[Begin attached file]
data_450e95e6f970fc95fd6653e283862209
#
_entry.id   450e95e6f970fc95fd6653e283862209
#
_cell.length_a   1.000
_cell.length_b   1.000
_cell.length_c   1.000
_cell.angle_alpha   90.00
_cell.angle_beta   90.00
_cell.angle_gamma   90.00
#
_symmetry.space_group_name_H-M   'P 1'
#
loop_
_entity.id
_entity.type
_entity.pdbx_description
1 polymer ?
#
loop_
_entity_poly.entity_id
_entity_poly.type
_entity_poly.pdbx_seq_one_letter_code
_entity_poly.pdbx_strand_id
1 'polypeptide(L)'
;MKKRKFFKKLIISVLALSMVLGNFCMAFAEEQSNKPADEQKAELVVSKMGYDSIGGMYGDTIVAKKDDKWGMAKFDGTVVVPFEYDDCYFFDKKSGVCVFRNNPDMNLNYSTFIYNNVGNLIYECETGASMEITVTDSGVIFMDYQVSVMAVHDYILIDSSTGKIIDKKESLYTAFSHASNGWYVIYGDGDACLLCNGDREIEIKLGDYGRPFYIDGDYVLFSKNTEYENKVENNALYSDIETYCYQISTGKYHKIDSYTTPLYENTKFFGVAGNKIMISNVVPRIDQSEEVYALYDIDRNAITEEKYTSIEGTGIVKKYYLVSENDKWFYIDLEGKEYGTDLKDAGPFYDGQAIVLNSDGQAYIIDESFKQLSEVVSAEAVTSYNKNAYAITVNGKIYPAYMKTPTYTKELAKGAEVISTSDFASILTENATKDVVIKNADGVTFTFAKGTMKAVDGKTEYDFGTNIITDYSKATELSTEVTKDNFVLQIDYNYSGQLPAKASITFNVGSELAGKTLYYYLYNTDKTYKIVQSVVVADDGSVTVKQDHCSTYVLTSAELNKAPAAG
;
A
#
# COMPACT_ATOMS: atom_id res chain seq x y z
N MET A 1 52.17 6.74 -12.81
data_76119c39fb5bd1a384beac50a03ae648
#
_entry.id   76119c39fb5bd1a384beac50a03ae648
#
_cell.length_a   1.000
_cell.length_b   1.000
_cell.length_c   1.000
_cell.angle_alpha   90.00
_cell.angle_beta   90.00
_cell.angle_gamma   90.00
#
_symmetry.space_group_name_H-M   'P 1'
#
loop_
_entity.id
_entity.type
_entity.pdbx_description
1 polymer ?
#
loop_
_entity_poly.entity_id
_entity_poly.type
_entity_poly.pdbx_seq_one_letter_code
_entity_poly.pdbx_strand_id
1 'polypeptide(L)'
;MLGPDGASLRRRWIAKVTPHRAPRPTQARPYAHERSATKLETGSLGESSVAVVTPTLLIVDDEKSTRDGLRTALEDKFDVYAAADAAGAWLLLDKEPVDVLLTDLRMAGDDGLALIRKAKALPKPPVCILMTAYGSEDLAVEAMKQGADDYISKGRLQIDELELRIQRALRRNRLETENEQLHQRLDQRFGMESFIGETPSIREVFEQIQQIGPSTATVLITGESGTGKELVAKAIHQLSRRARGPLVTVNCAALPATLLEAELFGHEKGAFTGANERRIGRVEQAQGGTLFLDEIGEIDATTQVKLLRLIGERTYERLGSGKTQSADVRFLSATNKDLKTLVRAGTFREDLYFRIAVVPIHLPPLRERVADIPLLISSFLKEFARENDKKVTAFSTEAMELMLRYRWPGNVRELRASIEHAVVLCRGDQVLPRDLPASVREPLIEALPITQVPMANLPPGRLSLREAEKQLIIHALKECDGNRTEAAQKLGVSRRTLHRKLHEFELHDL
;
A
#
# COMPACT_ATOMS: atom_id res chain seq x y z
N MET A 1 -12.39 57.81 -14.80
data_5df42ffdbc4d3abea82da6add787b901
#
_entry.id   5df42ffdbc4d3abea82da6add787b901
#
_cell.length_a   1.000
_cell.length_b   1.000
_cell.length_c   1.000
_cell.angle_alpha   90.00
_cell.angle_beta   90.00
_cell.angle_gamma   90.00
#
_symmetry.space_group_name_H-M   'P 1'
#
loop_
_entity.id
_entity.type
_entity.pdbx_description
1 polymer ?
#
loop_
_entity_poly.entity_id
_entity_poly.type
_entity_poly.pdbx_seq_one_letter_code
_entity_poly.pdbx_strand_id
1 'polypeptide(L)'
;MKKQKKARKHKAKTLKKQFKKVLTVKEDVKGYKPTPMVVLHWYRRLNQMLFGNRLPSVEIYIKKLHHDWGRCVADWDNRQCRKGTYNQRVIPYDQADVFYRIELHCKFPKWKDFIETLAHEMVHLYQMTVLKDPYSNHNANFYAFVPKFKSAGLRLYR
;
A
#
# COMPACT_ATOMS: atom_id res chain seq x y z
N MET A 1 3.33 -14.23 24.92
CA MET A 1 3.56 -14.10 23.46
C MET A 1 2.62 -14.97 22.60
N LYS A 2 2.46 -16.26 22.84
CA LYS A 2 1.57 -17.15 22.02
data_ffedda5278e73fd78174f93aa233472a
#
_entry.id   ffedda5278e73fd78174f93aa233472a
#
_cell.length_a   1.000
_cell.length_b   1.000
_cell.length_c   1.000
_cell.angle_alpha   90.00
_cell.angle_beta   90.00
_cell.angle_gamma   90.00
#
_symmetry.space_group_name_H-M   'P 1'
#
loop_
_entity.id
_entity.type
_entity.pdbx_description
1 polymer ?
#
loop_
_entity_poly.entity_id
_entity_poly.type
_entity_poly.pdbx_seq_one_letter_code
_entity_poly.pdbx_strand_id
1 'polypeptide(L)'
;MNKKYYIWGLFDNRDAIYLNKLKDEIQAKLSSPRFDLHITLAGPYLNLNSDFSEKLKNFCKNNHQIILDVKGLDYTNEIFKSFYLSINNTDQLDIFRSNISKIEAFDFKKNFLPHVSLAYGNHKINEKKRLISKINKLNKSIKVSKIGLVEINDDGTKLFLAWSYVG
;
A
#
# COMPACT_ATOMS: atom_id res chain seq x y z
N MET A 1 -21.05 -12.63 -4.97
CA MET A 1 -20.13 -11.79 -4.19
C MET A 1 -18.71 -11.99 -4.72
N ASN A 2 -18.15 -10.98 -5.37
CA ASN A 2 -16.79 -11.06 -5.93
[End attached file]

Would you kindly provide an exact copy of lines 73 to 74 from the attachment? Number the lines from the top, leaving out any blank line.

#
_symmetry.space_group_name_H-M   'P 1'